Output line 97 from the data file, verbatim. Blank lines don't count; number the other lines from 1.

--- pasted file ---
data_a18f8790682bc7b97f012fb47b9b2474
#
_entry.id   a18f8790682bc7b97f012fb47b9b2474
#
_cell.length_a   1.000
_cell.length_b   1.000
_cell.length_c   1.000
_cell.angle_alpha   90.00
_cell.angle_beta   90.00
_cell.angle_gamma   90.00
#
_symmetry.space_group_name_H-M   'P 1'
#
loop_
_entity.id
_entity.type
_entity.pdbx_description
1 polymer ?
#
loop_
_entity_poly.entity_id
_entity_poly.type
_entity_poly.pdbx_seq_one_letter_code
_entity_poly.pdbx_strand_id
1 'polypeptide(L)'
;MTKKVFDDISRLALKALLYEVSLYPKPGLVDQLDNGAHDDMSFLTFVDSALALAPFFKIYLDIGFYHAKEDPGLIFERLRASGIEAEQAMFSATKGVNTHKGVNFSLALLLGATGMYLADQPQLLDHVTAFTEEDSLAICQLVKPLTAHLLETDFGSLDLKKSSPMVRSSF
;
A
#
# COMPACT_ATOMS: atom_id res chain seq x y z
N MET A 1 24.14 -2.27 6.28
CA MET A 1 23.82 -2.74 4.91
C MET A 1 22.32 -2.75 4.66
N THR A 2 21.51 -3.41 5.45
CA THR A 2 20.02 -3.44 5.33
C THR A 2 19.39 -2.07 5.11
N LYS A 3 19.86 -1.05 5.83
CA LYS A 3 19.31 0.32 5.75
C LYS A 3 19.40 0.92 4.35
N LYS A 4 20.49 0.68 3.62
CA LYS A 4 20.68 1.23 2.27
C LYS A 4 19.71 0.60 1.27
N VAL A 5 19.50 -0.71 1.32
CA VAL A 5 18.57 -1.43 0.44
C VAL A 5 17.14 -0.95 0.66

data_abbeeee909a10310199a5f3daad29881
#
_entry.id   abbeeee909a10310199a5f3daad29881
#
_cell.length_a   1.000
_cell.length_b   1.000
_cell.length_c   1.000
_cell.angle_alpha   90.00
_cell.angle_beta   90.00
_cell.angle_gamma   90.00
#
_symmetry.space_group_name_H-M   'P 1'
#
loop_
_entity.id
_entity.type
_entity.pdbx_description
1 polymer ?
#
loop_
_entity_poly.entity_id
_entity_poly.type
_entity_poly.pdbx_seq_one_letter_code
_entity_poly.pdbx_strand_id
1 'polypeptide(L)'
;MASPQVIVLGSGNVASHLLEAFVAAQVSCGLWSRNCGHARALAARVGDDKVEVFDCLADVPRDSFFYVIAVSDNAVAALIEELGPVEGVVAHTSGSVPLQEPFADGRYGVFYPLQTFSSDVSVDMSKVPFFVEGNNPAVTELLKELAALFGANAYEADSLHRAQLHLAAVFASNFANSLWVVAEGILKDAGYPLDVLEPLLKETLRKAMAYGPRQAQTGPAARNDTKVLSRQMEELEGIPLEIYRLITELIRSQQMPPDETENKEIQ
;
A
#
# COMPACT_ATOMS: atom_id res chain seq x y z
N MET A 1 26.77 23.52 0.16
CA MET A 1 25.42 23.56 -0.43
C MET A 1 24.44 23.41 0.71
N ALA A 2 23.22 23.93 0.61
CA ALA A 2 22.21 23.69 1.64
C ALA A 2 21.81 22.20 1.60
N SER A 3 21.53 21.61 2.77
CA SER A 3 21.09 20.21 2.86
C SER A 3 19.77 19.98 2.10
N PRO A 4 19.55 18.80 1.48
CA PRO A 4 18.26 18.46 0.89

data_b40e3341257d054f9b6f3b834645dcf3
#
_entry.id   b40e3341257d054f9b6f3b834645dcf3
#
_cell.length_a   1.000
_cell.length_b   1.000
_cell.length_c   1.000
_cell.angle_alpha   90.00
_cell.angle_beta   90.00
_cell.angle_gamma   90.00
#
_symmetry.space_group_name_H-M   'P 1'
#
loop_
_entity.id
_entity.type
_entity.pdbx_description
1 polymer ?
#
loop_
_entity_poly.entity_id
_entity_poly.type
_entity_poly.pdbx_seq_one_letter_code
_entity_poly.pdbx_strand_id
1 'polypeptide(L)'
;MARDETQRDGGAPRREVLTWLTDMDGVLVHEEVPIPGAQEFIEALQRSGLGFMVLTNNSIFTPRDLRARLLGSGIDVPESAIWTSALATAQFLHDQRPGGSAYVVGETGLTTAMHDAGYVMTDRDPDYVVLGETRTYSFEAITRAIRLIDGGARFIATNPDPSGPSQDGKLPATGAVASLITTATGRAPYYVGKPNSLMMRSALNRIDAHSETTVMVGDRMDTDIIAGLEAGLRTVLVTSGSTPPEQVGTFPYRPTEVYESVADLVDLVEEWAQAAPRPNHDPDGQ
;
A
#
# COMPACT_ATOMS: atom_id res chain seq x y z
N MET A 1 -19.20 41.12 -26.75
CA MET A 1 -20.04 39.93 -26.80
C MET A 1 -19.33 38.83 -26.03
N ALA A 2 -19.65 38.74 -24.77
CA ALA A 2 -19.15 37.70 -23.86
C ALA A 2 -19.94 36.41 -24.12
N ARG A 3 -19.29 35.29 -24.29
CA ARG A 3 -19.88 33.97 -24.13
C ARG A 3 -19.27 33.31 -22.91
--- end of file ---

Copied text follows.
#